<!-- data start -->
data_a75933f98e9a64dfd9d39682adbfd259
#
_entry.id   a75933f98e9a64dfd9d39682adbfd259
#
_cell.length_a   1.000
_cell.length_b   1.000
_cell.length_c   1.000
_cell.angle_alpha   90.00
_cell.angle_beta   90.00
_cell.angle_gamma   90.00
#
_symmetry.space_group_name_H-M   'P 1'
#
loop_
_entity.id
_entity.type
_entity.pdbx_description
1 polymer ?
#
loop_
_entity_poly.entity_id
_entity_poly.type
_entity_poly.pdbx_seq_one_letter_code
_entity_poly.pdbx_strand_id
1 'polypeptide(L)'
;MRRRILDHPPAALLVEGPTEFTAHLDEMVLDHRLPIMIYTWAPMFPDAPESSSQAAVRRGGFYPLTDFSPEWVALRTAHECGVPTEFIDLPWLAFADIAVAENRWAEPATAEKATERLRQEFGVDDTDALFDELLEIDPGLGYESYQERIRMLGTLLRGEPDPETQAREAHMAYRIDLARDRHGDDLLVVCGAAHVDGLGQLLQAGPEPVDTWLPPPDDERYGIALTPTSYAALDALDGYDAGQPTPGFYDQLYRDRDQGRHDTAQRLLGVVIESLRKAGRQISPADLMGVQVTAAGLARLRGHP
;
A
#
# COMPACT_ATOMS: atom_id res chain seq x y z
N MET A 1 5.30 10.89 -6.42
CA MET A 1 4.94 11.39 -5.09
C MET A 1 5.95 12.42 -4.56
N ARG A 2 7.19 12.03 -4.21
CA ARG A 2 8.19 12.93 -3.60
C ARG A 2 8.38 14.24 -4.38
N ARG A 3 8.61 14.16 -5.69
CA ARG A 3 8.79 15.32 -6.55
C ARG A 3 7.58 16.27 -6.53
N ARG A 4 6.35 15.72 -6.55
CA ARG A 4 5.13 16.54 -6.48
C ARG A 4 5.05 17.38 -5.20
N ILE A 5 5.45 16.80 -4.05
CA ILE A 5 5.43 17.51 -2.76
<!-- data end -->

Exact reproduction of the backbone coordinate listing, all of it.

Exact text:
data_a75933f98e9a64dfd9d39682adbfd259
#
_entry.id   a75933f98e9a64dfd9d39682adbfd259
#
_cell.length_a   1.000
_cell.length_b   1.000
_cell.length_c   1.000
_cell.angle_alpha   90.00
_cell.angle_beta   90.00
_cell.angle_gamma   90.00
#
_symmetry.space_group_name_H-M   'P 1'
#
loop_
_entity.id
_entity.type
_entity.pdbx_description
1 polymer ?
#
loop_
_entity_poly.entity_id
_entity_poly.type
_entity_poly.pdbx_seq_one_letter_code
_entity_poly.pdbx_strand_id
1 'polypeptide(L)'
;MRRRILDHPPAALLVEGPTEFTAHLDEMVLDHRLPIMIYTWAPMFPDAPESSSQAAVRRGGFYPLTDFSPEWVALRTAHECGVPTEFIDLPWLAFADIAVAENRWAEPATAEKATERLRQEFGVDDTDALFDELLEIDPGLGYESYQERIRMLGTLLRGEPDPETQAREAHMAYRIDLARDRHGDDLLVVCGAAHVDGLGQLLQAGPEPVDTWLPPPDDERYGIALTPTSYAALDALDGYDAGQPTPGFYDQLYRDRDQGRHDTAQRLLGVVIESLRKAGRQISPADLMGVQVTAAGLARLRGHP
;
A
#
# COMPACT_ATOMS: atom_id res chain seq x y z
N MET A 1 5.30 10.89 -6.42
CA MET A 1 4.94 11.39 -5.09
C MET A 1 5.95 12.42 -4.56
N ARG A 2 7.19 12.03 -4.21
CA ARG A 2 8.19 12.93 -3.60
C ARG A 2 8.38 14.24 -4.38
N ARG A 3 8.61 14.16 -5.69
CA ARG A 3 8.79 15.32 -6.55
C ARG A 3 7.58 16.27 -6.53
N ARG A 4 6.35 15.72 -6.55
CA ARG A 4 5.13 16.54 -6.48
C ARG A 4 5.05 17.38 -5.20
N ILE A 5 5.45 16.80 -4.05
CA ILE A 5 5.43 17.51 -2.76